"Come," Ed Dench said. "We'll clean ourselves and eat." And they saw that the box and saddlebags were safely bestowed behind the bar.
The next day, that being the 29th of April, Ed Dench devoted himself to Coonrod's affair of the warrants; and without his help it might have proved an affair of a week or move, but by good-natured bullying and insistence, and by his knowledge of the shortest paths from this man to that man, Dench had the affair completed by mid-afternoon. There was time for Coonrod to be shown the Battery Park and the Bowling Green, and the opulence of Broadway. They stopped in at Fraunce's Tavern, filled with elegants and men of business and men of note from all the states, until Coonrod was dizzy with sights.
They ate at the Black Bull that night; and Coonrod saw Fitie Van Wysten hurrying to and fro with food and drink, but had no chance to talk with her. She nodded to him pleasantly, though, and he let his eyes follow her, thinking how efficiently she handled the many tasks the great crowd commanded. After the meal, Dench walked with Coonrod to the North River to see the ships docked there; and they sat on coils of rope and talked of the town. It was well toward nine, and dark, when they returned to the tavern.
At the door of the tavern they found two young fellows standing, and Ed Dench greeted them as old friends. They were awaiting him, they said, and so too were a couple more inside; and Ed Dench made Coonrod known to them. They were merrily friendly, having been drinking, and nothing would do but that Coonrod join the party.
"All good Americans must drink to the Nation and to the First President tonight," they said; and inside the tavern, Coonrod found the long table of the Common Room crowded on either side with men already celebrating, for joy was the spirit of that week. With Washington the president, all felt the new Nation would be safe.
Room was made for Ed Dench and his friends by pushing up a small table against the long one, and drinks were instantly set before them. A sailor with but one arm was toasting the Navy amid cheers.
"Drink up, Coonrod," Dench urged. "This is a night such as comes but once in a man's life. Tonight we all celebrate."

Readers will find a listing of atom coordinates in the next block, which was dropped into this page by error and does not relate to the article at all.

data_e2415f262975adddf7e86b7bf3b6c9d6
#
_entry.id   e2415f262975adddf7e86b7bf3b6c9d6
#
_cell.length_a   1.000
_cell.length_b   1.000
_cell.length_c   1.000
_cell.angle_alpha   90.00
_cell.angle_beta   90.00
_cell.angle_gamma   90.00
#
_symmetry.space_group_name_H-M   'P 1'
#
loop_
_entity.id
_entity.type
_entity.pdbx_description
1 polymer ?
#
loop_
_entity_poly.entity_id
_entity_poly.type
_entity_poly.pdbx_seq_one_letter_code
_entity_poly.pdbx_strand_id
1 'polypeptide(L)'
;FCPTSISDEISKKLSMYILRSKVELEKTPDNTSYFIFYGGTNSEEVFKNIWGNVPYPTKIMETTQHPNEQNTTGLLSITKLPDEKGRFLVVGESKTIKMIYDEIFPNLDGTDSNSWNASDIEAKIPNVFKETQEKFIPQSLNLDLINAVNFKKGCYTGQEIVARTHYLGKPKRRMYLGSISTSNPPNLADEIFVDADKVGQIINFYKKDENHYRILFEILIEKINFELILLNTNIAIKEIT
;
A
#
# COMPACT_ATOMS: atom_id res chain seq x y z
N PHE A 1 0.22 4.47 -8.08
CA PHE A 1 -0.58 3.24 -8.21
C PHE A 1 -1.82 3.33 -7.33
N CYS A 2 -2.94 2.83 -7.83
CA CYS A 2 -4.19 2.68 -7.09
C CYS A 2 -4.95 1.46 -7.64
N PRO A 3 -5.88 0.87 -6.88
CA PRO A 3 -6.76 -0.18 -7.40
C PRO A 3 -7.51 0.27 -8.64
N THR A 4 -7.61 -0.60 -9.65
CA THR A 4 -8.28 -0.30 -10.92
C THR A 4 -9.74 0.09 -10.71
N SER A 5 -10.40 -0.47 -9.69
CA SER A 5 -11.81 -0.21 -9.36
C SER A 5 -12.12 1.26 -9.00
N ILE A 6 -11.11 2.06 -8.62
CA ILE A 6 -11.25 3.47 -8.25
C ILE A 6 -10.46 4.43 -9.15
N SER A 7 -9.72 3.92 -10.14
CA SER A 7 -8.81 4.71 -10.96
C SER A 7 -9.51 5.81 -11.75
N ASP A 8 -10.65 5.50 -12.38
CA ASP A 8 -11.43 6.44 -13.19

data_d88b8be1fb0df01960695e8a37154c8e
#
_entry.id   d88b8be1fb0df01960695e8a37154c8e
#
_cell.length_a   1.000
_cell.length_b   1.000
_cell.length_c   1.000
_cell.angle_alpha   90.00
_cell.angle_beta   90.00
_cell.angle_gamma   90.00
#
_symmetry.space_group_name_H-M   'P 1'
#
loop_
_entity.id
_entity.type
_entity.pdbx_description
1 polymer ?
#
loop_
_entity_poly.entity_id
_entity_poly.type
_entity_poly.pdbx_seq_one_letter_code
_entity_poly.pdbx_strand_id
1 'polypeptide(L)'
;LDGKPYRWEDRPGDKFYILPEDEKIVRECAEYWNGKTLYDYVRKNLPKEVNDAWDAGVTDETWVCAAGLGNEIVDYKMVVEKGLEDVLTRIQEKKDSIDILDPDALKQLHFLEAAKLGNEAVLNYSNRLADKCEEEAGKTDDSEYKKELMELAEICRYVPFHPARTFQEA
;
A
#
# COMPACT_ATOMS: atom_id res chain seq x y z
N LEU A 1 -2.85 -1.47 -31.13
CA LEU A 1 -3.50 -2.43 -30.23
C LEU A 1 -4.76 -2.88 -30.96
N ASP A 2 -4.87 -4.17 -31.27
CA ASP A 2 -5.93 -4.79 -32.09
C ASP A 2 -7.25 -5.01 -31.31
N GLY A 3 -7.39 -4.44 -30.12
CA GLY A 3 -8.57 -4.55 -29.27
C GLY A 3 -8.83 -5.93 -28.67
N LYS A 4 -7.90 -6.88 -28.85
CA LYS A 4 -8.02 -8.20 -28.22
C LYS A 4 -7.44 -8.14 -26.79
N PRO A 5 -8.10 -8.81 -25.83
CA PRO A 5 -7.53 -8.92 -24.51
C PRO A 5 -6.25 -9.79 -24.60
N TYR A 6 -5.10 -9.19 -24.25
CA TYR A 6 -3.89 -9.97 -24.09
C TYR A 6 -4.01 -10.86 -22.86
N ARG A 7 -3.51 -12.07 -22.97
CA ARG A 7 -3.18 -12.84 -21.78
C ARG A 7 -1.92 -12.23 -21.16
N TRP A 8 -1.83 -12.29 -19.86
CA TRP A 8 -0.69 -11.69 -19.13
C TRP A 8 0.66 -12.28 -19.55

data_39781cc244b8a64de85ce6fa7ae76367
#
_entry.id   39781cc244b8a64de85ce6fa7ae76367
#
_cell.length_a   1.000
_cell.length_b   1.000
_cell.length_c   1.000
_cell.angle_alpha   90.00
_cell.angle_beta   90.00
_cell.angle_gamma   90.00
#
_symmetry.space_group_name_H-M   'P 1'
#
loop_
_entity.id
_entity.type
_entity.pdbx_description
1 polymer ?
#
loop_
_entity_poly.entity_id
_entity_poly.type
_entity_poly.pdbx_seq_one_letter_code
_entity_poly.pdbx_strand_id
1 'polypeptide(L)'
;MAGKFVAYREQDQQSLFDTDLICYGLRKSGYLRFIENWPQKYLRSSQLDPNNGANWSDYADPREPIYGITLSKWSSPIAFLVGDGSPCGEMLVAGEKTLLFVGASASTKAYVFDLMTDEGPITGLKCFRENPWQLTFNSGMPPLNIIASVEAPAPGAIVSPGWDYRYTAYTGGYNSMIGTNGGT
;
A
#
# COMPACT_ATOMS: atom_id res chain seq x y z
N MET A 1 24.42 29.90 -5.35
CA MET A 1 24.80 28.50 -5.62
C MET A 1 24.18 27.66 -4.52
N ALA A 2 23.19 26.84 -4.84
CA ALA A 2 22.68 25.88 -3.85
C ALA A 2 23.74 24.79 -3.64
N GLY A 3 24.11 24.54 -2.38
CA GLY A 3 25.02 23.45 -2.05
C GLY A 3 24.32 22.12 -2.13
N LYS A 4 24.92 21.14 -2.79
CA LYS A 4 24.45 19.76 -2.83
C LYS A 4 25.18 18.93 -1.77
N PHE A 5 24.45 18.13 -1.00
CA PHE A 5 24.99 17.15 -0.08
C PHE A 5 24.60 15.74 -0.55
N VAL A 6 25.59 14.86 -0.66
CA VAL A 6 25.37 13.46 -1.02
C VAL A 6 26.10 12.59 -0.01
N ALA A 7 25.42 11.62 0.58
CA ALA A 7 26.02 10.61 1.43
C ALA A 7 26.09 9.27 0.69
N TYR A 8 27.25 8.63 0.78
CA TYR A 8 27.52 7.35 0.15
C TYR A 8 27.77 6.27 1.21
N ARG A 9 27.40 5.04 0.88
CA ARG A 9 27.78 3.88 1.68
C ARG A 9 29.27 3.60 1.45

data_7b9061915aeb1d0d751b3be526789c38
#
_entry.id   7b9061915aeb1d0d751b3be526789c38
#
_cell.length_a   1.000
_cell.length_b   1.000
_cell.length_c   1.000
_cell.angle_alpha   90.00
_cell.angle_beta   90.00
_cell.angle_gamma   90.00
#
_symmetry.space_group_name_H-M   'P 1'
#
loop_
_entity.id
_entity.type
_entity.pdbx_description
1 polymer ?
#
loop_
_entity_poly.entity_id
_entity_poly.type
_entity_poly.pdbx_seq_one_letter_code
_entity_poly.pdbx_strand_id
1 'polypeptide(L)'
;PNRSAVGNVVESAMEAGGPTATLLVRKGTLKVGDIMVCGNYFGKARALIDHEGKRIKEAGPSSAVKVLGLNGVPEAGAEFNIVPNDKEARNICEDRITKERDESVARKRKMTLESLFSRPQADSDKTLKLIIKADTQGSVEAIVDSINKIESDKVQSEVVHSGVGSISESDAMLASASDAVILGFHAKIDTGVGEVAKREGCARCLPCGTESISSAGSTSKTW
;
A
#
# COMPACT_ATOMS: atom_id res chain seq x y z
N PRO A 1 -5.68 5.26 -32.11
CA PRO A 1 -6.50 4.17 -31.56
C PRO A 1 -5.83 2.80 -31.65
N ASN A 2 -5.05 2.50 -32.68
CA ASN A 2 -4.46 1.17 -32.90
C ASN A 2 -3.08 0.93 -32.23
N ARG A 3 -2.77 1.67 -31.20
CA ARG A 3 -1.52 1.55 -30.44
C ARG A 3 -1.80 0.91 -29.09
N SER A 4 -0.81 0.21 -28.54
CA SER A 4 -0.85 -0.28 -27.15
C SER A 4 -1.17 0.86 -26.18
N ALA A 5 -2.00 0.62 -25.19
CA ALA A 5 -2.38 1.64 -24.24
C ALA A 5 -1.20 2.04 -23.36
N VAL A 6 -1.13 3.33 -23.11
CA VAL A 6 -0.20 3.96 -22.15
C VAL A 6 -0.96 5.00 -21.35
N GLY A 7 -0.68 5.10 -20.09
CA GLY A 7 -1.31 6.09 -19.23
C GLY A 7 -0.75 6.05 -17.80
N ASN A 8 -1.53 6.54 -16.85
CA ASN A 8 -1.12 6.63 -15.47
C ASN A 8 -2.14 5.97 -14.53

All the landlord's helpers were busy serving drinks, and Coonrod saw Fitie Van Wysten among them. The toasts came thick and fast -- such toasts as no honest patriot could refuse to drink; toasts to the Army, to the Congress, to George Washington, to the United States now one and indivisible. Although he meant to drink little, Coonrod's glass was always filled; and as the toasts gave way to songs, all joining in the choruses, Coonrod knew he was becoming tipsy, but he felt a patriotic joy in it. This was a night of nights.
He remembered the next day that someone -- it may have been Dench -- had proposed "The Bay State Boys, ever brave and true," and that he had been pushed to his feet to answer it. What he said he could not remember; but he recalled the cheers and laughter, and that while they were singing Yankee Doodle, all pounding on the table, he fell across it. Dench, he remembered, had pulled him back into his chair; and then he must have fallen asleep, for he remembered no more.
It was close to noon when Coonrod opened his eyes. The sun was beating on his eyeballs like hot iron, and when he turned his head a steel ball seemed to roll in it, thudding from side to side. He opened his eyes and cringed from the glare. Ed Dench was standing, looking down at him.
"Get up. Burgmann," Dench said. "It is midday, and there is the devil and all to pay! Drink this and get into your clothes."
Dench had brought him a mug of beer, and Coonrod downed it at a single gulp. His head swam and thudded as he got to his feet, and Dench helped him into his garments, ejaculating pity for Coonrod as he did so.
"What is it?" Coonrod asked. "What is wrong?"
"I blame myself for it," Dench said. "It is a cursed business. I should have dragged you away before you struck him in the face; but why you slapped the face of a friend of mine I do not know, you poor fool."
"I slapped a face?" asked Coonrod, gawping at Dench.
"Don't tell me you do not remember it!" said Dench. "Were you that drunk? Don't you remember slapping the face of Captain Marcel Delorme, you poor yokel?"
"I know nothing of it" said Coonrod. "I do not remember that I slapped a face."
"After we retired to the small room behind the bar, a dozen of us? Do you mean to tell me you do not remember getting to your feet when Captain Delorme was toasting the King of France, and shouting that all kings were tyrants, and slapping Delorme across the mouth?"
"I remember none of it," Coonrod insisted.
"Poor fool! Poor drunken fool!" said Dench sadly. "And to think you must die for what you cannot remember!"
"Die?" said Coonrod, his face blanching. "I die, Edward?"